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Osteomalacia

Osteomalacia is a disease characterised by the softening of bones due to impaired bone metabolism, primarily caused by inadequate levels of phosphate, calcium, and vitamin D, or due to calcium resorption. This impairment results in inadequate bone mineralisation.

Osteomalacia in children is known as rickets, with the adult form often considered milder.

This condition is often marked by diffuse body pains, muscle weakness, and bone fragility.

Cholecalciferol (Vitamin D3), deficiency of which is the most common cause of Osteomalacia
Cholecalciferol (Vitamin D3), deficiency of which is the most common cause of Osteomalacia

Signs and Symptoms

The disease manifests with several symptoms, many of which overlap with osteoporosis, though they are distinct conditions. Common signs and symptoms include diffuse joint and bone pain, especially in the spine, pelvis, and legs, muscle weakness, and difficulty walking, often with a waddling gait. Other signs include hypocalcaemia (positive Chvostek sign), compressed vertebrae and diminished stature, pelvic flattening, weak and soft bones, easy fracturing, and bending of bones.

In adults, osteomalacia typically begins with aches and pains in the lower back and thighs, eventually spreading to the arms and ribs. The pain is symmetrical, non-radiating, and accompanied by sensitivity in the involved bones. Physical signs may include proximal muscle weakness, difficulty in climbing stairs, and getting up from a squatting position. Deformities such as triradiate pelvis and lordosis can occur due to demineralisation. A typical "waddling" gait may develop, and pathologic fractures due to weight bearing are common. Chronic fatigue may be the only symptom, with bone aches revealed only by pressure or shocks.

Causes

The primary cause of adult osteomalacia is a deficiency of vitamin D, which is very important for calcium and phosphate metabolism. Contributing factors include insufficient dietary intake, faulty metabolism of vitamin D or phosphorus, renal tubular acidosis, malnutrition during pregnancy, malabsorption syndrome, hypophosphataemia, chronic kidney failure, tumour-induced osteomalacia, long-term anticonvulsant therapy, celiac disease, and cadmium poisoning (itai-itai disease).

There are two main mechanisms for osteomalacia:

  1. Insufficient calcium absorption from the intestine due to lack of dietary calcium, vitamin D deficiency, or resistance, often linked to undiagnosed celiac disease.
  2. Phosphate deficiency caused by increased renal losses.

Diagnosis

Biochemical Findings

The metabolism of calcium, phosphate, hormones, and Vitamin D
The metabolism of calcium, phosphate, hormones, and Vitamin D

Biochemical features are similar to those of rickets, with the major factor being an abnormally low vitamin D concentration in blood serum. Key biochemical findings include low serum and urinary calcium, low serum phosphate (except in renal osteodystrophy), elevated serum alkaline phosphatase due to increased osteoblast activity, and elevated parathyroid hormone due to low calcium. A technetium bone scan will show increased activity due to increased osteoblasts.

Condition Calcium Phosphate Alkaline phosphatase Parathyroid hormone Comments
Osteopenia unaffected unaffected normal unaffected decreased bone mass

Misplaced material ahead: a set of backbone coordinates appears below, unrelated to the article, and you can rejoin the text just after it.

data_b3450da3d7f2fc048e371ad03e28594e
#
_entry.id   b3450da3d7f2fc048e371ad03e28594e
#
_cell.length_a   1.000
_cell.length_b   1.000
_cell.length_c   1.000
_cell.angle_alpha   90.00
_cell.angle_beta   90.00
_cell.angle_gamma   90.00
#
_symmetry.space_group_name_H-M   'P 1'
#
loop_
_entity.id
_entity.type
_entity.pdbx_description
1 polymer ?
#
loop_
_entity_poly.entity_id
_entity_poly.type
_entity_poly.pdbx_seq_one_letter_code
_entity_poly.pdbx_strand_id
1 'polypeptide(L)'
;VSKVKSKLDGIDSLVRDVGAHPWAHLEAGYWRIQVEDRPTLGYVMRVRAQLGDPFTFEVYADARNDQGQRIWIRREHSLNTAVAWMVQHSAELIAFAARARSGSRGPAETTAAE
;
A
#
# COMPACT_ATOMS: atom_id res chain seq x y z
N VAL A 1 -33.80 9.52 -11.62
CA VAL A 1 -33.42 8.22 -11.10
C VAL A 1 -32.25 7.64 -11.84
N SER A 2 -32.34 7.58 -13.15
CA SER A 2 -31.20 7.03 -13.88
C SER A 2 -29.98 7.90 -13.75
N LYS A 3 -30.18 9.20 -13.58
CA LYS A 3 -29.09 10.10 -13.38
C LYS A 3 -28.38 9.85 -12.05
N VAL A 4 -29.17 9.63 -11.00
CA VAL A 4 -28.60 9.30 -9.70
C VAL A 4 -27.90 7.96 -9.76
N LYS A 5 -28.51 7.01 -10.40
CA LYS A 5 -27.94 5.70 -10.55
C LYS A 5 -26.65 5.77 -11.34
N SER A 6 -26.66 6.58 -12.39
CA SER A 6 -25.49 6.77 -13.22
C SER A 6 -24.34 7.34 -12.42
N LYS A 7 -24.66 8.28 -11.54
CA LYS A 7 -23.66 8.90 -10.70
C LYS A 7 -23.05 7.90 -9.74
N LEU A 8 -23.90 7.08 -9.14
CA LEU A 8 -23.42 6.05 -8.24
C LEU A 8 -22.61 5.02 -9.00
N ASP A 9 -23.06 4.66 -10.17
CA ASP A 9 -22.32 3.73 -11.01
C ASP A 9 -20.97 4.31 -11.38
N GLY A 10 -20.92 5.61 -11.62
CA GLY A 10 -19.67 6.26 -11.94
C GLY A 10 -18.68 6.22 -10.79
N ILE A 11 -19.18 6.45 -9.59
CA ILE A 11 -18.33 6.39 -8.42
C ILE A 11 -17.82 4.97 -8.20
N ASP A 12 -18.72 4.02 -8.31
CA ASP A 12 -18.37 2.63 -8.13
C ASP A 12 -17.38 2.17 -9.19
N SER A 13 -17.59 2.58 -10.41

Osteopetrosis unaffected unaffected elevated unaffected thick dense bones also known as marble bone
Osteomalacia and rickets decreased decreased elevated elevated soft bones
Osteitis fibrosa cystica elevated decreased elevated elevated brown tumours
Paget's disease of bone unaffected unaffected variable (depending on stage of disease) unaffected abnormal bone architecture

Radiographic Characteristics

Radiological appearances can include pseudofractures (Looser's zones) and protrusio acetabuli, a hip joint disorder.

Prevention

Preventing osteomalacia primarily involves ensuring adequate intake of vitamin D and calcium. Vitamin D supplementation is often necessary, particularly due to the scarcity of vitamin D sources in the modern diet.

Treatment

Nutritional osteomalacia responds well to the administration of 2,000-10,000 IU of vitamin D3 daily. Vitamin D3 (cholecalciferol) is typically absorbed more readily than vitamin D2 (ergocalciferol). For osteomalacia due to malabsorption, treatment may require either injections or daily oral dosing of significant amounts of vitamin D3.

Etymology

The term "osteomalacia" is derived from the Greek words "osteo-" meaning "bone" and "malacia" meaning "softness". Historically, the disease was also known as malacosteon and its Latin equivalent, mollities ossium. Osteomalacia is associated with an increase in osteoid maturation time.


Self-assessment MCQs (single best answer)

What is the primary cause of osteomalacia in adults?



Which of the following is NOT a common symptom of osteomalacia?



What is the term used for osteomalacia in children?



Which biochemical finding is elevated due to increased osteoblast activity in osteomalacia?



What kind of gait might develop in a person with severe osteomalacia?



Which of the following is a common radiographic characteristic of osteomalacia?



Which of the following conditions is characterised by decreased bone mass but normal biochemical findings?



Which hormone is typically elevated in osteomalacia due to low calcium levels?



What type of vitamin D is typically absorbed more readily for the treatment of osteomalacia?



What is the etymological meaning of the term "osteomalacia"?



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